daughter of Dr. and Mrs. C. D. Fort-
ney and was born at Scottdale, Pa.,
on January 5th, 1855, hence was 67 |
years and 14 days old. |
Forty years ago she married Wil-
liam Kelley, a well known furnaceman,
and for two score or more years they
resided near Bellefonte. Mr. Kelley
died five years ago and about a year
ago Mrs. Kelley went to Josephine to
make her home with her daughter.
Her surviving children are Mrs. Sher-
lock, of Josephine; Mrs. Harry Aus-
tin, of Bellefonte; Mrs. Ernest Ebe-
ling, of Saltsburg; Mrs. Frank Sals-
giver, of Slicksville; Mrs. Samuel D.
Rumberger, of Pleasant Gap; Daniel
Kelley, of Canton, Ohio, and William
Jr., of Scottdale. She also leaves
three brothers, Harry Fortney, of
Greensburg; John, of Scottdale, and
James, of Connellsville. Burial was
made in the family lot at Scottdale.
il i
CLARK.—Mrs. Mary Ellen Moore
Clark, wife of J. E. Clark, died at her
home at Waddle on Sunday evening,
following a lingering illness with sar-
coma. She was born at Centre Fur-
nace over sixty-six years ago but all
her married life has been spent in
Buffalo Run valley. She was a member
| of the United Brethren church at Par-
adise for forty-one years, and an
earnest christian woman.
Surviving her are her husband and
one daughter, Mrs. Ethel Snyder, of
Pittsburgh. She also leaves a foster
son, John, on the home farm, two sis-
ters and a brother, namely: Mrs.
Andrew Gummo, of Bellefonte, R. F.
D.; Mrs. Maggie Bair, of Pitcairn,
and John Moore, of Warriersmark.
Funeral services were held at her
late home on Wednesday morning by
Rev. George E. Smith, her pastor, as-
sisted by Revs. L. C. McKinley and
G. W. Emenbhizer, after which burial
was made in the Meyer's cemetery.
{ Il
GRAY.—George S. Gray, an old-
time resident of Halfmoon township,
died last Saturday night of general
debility, aged 92 years, 5 months and
26 days. He was the last of the fam-
ily of Isaac and Catherine Gray, pi-
Sarah G. oneer settlers of that valley, while
his survivors include one son and four
daughters. Burial was made at
Gray’s cemetery on Tuesday.
wi i Ir. :
ROSS.—Mrs. Gertrude M. Ross,
wife of Elmer C. Ross, of Lemont,
passed away at eight o'clock on Wed-
nesday evening. She had been a suf-
ferer for several years with a com-
! plication of diseases but her condition
had not become critical until a few
weeks ago. She was a daughter of
William and Sarah Allison Irwin and
was born in Marion township about
fifty-eight years ago. All her married
life had been spent at Lemont.. In ad-
dition to her husband she is survived
by one daughter, Miss Edith, at home.
She also leaves one brother and four
sisters, D. Allison Irwin, of Ebens-
burg; Mrs. Jessie Rosser, of Mill
Hall; Mrs. J. Will Mayes, of How-
ard; Mrs. Samuel L. Allen, of Pitts-
burgh, and Mrs. Harry B. Martin, of
She was a lifelong member of the
Presbyterian church and Rev. Kirk-
patrick will have charge of the funeral
which will be held at ten o’clock to-
morrow morning, at the house, burial
to be made in the Branch cemetery.
I) 1
a .
MILLER.—William Frank Miller, a
well known resident of Hublersburg,
died on Saturday night following an
illness of some weeks with a compli-
cation of diseases, aged 69 years, 8
months and 19 days. He was a son of
John and Sarah Miller and was born
at Hublersburg. He was twice mar-
ried, his first wife being Miss Laura
Carner, who died a number of years
ago. His second wife was Miss Eli-
ra Harshbarger who survives with
the following children to his first
wife: P. C. Miller, of Punxsutawney;
John A., of New York, and Mrs. Ethel
Stover, of Zion. He also leaves two
brothers and a sister, John D. Miller,
of Hublersburg; Charles, of Johns-
town, and Mrs. Minnie Hoy, of Jack-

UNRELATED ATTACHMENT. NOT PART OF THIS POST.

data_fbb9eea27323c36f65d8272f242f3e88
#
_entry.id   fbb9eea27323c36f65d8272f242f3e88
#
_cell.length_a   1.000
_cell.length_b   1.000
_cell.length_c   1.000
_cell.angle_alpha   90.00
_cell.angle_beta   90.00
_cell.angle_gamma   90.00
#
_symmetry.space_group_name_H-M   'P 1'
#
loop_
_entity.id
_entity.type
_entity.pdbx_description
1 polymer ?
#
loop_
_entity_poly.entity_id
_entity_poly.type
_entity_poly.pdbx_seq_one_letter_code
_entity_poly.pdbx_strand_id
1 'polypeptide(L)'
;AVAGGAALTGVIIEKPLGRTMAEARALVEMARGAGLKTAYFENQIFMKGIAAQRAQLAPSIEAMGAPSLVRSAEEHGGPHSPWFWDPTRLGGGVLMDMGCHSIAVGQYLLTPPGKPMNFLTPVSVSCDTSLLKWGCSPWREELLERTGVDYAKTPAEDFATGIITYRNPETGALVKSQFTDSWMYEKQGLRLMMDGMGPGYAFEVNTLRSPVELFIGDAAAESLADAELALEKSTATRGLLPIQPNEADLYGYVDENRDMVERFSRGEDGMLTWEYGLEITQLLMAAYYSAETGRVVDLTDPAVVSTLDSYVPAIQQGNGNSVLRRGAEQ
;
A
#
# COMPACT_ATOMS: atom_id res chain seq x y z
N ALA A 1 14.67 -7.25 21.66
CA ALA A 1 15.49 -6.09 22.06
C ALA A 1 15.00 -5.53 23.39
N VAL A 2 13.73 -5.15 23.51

sonville. Rev. Faust had charge of
the funeral services which were held
, on Wednesday afternoon, burial being
made at Hublersburg.
Il Il
CORMAN.—James T. Corman, a
Civil war veteran and one of the old-
est residents of Rebersburg passed
,away last Friday evening, aged 82
years, 1 month dnd 12 days. For
many years he was one of Miles town-
‘ ship’s most successful farmers but re-
tired sixteen years ago. He is sur-
vived by his wife and the following
children: Mrs. A. E. Strayer, of Jer-
sey Shore; George A., of Rebersburg;
Mrs. Warren F. Stover, of Millheim,
and Mrs. Charles Diehl, of Clyde. He
also leaves two sisters and a brother,
Mrs. Ellen Brungart, Miss Emma and
Noah, all of Rebersburg. Burial was
made in the Union cemetery at Re-
bersburg on Wednesday afternoon.
Former Coleville: Man Killed in, Wil-
Richard Barlett, a native of Cole-
ville and for many years a drayman
: in Bellefonte, was run down by a pas-
senger train on the Philadelphia and
Reading railroad at the Chestnut
street crossing in Williamsport, on
Tuesday morning and so badly in-
jured that he died in a few minutes.
‘The family moved to Williamsport
four years ago where Mr. Barlett was
employed in the city highway depart-
ment. On Tuesday morning he was
shoveling cinder from a battleship
freight car into wagons. The car was
almost empty and the workmen de-
cided to dump the balance of the cin-
der. Mr. Barlett got down to open
the hopper and in doing so stepped
onto the main track just as a passen-
ger train came along. He was hit
and thrown some distance, his head
. being crushed and left leg broken.
Mr. Barlett was sixty-five years old
and had lived at @oleville all his life
until his removal to Williamsport
four years ago. He is survived by his
wife and one son, David. He also
leaves two brothers, William and Ja-
cob, of Bellefonte, and one sister, Mrs.
Jacob Jury, of York. The remains
were brought to Bellefonte on the
3:10 train yesterday afternoon and
taken to the United Brethren church
where funeral services were held by
Rev. George E. Smith, after which
burial was made in the Union ceme-
Plan for 10,000 Students at Pennsyl-
vania State.
Harrisburg, Jan. 24.—Building plans
on the basis of caring for a student
body of 10,000 at Pennsylvania State
College were viewed and accepted in
principle by the college board of trus-
tees in annual session here today.
Ground will be broken soon for the
first units of the program consisting
of a dormitory for men and a
cattle barn for the college farms. The
architect’s plans for the completed
program were referred to a special
committee of trustees.